Select Committee on Agriculture Appendices to the Minutes of Evidence




  WWF and The Wildlife Trusts believe that the impact of floods in the UK can be reduced if action is taken to protect and restore floodplains and other areas that store or help absorb rainwater. Natural floodplains, wetlands, and permanent grassland or woodland soak up water and release it more slowly than other land uses, such as arable farmland, housing or industrial developments. The role of wetlands as natural flood storage areas should be recognised and promoted.

  Our proposals are underpinned by three general principles:

    —  Extreme weather events are likely to become more frequent as a result of climate change. It is important for both people and nature that we manage our river basins in a way that reduces the impacts of these weather events, particularly heavy rains.

    —  Loss of life through flooding should and could be avoided but recent experience has shown hard evidence that engineering is not the only answer. It is time to work with nature rather than against it and recognise the important function wetlands and our wider landscape can play in river regulation, and therefore in the protection of people and property.

    —  The Water Framework Directive, adopted by the European Union this year, provides an opportunity for a fresh approach to flood abatement based on integrated river basin management.


  WWF and The Wildlife Trusts recommend five priorities for action. Funds made available for flood prevention should be targeted at these priorities.

1.  The overall framework for managing our river basins should be improved

  The existing strategic framework for management of river basins from the uplands to the coast should be strengthened considerably and made more integrated. Environmental regulators, such as the Environment Agency in England and Wales, and the Scottish Environmental Protection Agency in Scotland, must be given a more significant role in setting limits on land use change, in particular to make sure that there are sufficient floodplains, flood storage areas and land with high water absorption capacity within river basins. The opportunity for strengthening this framework is provided by the recent adoption of the Water Framework Directive by the European Union.

2.  Planning guidance should protect floodplains from development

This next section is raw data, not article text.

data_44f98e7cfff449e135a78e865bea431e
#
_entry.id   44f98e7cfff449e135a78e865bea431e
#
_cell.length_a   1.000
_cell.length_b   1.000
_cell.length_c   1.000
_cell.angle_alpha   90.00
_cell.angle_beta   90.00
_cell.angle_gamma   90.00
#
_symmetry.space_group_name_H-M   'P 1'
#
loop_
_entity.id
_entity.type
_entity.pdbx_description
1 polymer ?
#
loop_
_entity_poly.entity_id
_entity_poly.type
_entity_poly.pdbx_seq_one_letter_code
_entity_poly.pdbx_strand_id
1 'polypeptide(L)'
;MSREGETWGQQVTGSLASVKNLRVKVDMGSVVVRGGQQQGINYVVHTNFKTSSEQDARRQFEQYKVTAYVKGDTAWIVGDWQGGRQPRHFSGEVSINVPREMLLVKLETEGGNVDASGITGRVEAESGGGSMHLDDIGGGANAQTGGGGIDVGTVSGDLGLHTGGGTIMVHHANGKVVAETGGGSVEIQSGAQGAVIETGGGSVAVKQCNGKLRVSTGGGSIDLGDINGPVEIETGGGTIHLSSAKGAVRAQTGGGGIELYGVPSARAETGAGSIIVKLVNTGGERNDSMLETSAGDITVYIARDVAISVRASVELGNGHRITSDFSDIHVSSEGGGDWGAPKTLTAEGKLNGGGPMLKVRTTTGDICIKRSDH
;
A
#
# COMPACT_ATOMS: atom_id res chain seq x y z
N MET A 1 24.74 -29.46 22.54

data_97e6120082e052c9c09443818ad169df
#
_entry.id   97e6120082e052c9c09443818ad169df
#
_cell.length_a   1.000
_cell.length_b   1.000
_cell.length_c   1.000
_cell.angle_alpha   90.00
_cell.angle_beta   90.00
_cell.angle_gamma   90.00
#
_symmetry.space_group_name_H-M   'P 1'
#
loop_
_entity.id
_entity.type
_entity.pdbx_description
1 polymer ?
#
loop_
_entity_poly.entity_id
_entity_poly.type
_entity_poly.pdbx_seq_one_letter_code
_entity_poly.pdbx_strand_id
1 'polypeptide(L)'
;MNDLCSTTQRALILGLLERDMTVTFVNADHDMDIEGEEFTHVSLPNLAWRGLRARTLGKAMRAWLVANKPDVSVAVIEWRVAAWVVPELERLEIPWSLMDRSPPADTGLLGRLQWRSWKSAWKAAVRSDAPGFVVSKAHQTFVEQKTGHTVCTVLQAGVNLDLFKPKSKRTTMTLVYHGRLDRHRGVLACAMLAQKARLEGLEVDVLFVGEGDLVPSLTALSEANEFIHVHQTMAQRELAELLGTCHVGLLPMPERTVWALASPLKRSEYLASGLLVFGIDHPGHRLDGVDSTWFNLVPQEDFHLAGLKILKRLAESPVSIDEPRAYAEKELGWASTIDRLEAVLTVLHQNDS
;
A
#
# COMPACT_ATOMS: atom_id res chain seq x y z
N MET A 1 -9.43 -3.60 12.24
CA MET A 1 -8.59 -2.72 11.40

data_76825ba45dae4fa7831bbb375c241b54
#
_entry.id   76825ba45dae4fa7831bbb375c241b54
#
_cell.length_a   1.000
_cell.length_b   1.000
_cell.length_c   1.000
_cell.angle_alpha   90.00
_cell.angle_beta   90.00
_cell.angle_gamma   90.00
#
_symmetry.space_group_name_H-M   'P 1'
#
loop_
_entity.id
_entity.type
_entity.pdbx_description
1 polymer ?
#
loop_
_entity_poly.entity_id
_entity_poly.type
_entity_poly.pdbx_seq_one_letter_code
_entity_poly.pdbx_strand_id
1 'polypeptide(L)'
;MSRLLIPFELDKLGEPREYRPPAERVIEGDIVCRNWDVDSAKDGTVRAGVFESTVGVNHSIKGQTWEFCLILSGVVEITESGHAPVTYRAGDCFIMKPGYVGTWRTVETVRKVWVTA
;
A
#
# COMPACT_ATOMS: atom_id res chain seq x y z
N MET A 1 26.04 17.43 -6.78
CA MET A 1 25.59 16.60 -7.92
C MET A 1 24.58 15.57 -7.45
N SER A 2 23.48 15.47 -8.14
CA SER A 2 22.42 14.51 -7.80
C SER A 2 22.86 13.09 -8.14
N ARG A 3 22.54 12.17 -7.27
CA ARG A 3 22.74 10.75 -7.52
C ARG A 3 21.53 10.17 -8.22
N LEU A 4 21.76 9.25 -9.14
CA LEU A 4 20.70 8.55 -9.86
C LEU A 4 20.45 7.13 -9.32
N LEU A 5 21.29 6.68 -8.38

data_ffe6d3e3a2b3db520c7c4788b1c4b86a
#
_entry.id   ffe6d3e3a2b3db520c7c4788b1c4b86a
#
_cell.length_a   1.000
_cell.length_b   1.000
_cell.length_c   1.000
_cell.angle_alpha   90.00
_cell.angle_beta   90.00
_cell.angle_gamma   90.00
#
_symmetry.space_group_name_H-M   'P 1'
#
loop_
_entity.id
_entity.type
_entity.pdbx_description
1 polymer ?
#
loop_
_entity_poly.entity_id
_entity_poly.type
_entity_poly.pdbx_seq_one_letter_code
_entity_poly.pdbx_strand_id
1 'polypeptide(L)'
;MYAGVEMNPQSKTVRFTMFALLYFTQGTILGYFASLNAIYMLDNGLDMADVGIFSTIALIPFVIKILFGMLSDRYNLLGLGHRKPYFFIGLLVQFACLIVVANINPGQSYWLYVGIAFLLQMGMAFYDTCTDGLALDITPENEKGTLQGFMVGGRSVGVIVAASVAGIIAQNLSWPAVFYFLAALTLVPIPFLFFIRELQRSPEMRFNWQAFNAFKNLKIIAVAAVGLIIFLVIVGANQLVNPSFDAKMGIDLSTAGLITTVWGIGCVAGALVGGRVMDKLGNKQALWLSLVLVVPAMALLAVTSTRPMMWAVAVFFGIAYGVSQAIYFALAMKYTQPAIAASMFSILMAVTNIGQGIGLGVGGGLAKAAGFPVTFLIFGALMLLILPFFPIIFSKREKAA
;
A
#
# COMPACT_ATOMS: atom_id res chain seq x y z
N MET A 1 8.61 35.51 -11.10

The Government's guidance to local planning authorities in draft PPG25, "Development and Flood Risk", should be strengthened to include a presumption against development in areas of river basins that are prone to regular flooding, or provide valuable flood storage or run-off regulation functions. The Environment Agency should be given the power to veto development proposals that put floodplains at risk, or reduce their natural flood storage or water absorption capacity. Change of use of existing buildings also needs controlling. One reason why damage is so great is that a lot of old buildings in flood risk areas have been converted to uses that are inappropriate. Authorities in Scotland and Northern Ireland should also have these powers, as should authorities throughout the European Union.

3.  All new developments should incorporate Sustainable Drainage Systems (SuDS)

  All new developments should incorporate Sustainable Drainage Systems (SuDS). These systems control the generation of run-off at source by using more permeable materials in the construction of roads, pavements and car parks. By encouraging infiltration of rainwater into the ground, and by retaining run-off in ponds, SuDS increase the storage capacity of river basins, improve water quality and provide valuable wetland habitat, and therefore reduce the likelihood and severity of floods. SuDS achieve this often at a fraction of the cost of conventional systems.

4.  Wetland restoration should be given priority as a means of flood management

  Flood defence schemes should work with nature rather than against it. The recent spate of flooding has shown that, while they may be appropriate in certain locations, many schemes based on hard engineering cannot cope with extreme river flows. Worse still, such schemes often exacerbate flooding problems in downstream areas. This is why WWF and The Wildlife Trusts support the conclusion reached by the House of Commons Agriculture Select Committee (1998) that a greater priority should be given to restoration of natural wetland habitats as a means of flood management.

5.  Farmers and landowners have a key role to play in flood management

  Support should be provided for farmers and landowners who manage their land in ways that help to reduce flooding. Changing arable farming practices, restoring wetlands, increasing native tree cover and maintaining landscape features such as hedgerows and ponds can all help to reduce run-off, increase the storage capacity of river basins and reduce peak river flows. Strategic thresholds for these land uses should be defined by the Environment Agency in conjunction with MAFF, based on scientific analysis of river basins. Targeted support should be made available to farmers and landowners to meet these thresholds. Cross-compliance should also be used to make sure that land use change does not exacerbate flooding, together with voluntary initiatives such as the Codes of Good Agricultural Practice. Authorities in Scotland and Northern Ireland should also have these powers, as should authorities throughout the European Union.

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